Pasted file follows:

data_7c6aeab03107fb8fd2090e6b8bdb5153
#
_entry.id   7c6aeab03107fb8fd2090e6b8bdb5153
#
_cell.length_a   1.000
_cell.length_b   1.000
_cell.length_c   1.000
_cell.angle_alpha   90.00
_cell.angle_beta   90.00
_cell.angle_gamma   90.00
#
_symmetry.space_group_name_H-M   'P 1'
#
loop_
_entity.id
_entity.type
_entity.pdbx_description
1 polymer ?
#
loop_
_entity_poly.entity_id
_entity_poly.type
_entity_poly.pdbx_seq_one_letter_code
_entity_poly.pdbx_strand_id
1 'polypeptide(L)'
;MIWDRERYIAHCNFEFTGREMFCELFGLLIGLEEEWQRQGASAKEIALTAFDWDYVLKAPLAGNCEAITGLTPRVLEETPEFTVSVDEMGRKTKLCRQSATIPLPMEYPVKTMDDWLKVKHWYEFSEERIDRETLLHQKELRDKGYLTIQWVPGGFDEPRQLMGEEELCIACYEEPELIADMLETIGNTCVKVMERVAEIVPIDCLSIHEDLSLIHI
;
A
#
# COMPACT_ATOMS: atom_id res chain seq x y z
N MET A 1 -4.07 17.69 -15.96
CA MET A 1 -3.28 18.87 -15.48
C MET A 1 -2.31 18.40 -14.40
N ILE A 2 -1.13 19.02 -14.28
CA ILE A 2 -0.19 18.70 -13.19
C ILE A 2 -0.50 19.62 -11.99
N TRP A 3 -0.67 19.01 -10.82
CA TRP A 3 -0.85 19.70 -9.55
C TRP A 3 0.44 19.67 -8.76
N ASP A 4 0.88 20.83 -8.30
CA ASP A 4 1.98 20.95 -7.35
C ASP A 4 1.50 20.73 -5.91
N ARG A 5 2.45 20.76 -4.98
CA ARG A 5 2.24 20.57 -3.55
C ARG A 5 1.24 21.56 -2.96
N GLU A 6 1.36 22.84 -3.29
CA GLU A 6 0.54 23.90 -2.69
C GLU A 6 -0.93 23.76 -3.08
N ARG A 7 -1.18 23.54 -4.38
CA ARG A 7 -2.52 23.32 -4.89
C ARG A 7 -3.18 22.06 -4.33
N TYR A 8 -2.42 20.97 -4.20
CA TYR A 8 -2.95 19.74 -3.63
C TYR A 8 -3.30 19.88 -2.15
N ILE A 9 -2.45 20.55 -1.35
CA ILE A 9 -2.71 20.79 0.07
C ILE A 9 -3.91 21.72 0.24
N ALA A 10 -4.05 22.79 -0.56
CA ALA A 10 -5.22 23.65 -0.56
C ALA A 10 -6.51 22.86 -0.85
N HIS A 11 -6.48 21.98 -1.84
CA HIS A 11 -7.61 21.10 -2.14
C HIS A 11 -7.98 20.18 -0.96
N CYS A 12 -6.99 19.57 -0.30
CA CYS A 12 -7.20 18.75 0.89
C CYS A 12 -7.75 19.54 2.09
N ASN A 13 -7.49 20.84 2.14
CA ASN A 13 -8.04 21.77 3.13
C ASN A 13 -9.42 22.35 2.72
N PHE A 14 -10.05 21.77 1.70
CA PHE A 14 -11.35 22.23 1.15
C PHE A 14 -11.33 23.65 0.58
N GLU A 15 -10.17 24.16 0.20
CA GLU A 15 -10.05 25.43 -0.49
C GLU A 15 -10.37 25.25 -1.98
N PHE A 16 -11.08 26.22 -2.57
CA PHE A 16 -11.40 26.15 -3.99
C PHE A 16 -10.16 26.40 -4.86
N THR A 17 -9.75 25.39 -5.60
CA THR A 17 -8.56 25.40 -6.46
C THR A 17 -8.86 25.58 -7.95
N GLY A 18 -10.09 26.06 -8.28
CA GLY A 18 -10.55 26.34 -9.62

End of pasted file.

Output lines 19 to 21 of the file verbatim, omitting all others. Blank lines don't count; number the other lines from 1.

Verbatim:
#
loop_
_entity_poly.entity_id